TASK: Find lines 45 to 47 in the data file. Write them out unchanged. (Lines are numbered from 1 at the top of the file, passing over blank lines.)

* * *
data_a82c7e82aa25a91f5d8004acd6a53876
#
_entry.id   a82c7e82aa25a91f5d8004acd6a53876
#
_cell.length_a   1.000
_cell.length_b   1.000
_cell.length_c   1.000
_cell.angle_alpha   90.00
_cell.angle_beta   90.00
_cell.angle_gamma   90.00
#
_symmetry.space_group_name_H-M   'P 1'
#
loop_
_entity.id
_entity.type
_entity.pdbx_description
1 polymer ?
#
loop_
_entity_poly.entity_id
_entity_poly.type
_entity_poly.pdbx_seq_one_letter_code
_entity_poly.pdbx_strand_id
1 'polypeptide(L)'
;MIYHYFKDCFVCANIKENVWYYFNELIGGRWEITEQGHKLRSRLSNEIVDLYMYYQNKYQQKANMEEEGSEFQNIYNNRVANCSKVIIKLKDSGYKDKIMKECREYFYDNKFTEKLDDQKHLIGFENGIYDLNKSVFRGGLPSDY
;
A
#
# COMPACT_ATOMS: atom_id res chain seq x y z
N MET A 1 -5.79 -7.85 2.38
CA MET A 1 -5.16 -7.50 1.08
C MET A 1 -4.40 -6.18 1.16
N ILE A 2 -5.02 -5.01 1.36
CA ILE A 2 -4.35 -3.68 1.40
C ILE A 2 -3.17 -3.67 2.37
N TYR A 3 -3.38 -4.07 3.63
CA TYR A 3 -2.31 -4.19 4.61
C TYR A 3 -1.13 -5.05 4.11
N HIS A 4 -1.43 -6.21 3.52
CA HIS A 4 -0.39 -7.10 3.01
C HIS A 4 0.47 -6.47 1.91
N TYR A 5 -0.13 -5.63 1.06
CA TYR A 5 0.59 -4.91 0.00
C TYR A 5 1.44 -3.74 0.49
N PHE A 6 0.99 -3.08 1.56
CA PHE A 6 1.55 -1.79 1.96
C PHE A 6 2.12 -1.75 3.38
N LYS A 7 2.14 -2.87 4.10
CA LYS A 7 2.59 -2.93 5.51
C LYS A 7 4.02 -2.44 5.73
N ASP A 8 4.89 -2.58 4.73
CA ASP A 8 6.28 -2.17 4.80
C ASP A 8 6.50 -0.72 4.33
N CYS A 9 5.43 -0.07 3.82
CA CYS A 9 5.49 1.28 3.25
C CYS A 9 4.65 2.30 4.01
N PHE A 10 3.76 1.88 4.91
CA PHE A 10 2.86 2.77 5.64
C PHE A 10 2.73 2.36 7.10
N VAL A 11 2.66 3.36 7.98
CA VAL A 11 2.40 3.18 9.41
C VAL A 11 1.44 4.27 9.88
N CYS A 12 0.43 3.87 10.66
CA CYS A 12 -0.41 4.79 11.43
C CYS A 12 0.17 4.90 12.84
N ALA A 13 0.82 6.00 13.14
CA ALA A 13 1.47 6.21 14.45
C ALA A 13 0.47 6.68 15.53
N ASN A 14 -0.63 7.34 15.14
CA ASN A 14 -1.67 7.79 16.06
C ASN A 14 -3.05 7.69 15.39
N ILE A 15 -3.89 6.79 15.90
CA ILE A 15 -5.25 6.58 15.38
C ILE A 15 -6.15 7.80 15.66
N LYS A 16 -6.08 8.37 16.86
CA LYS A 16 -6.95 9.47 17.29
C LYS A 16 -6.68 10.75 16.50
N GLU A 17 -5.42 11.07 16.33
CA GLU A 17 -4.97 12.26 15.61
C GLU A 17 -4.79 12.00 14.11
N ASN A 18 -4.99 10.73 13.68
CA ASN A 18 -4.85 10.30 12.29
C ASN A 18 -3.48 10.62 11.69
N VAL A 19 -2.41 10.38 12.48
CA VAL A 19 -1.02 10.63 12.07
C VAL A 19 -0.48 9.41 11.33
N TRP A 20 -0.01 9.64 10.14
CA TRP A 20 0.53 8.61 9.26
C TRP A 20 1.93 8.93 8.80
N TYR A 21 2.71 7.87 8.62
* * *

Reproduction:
C TYR A 5 1.44 -3.74 0.49
N PHE A 6 0.99 -3.08 1.56
CA PHE A 6 1.55 -1.79 1.96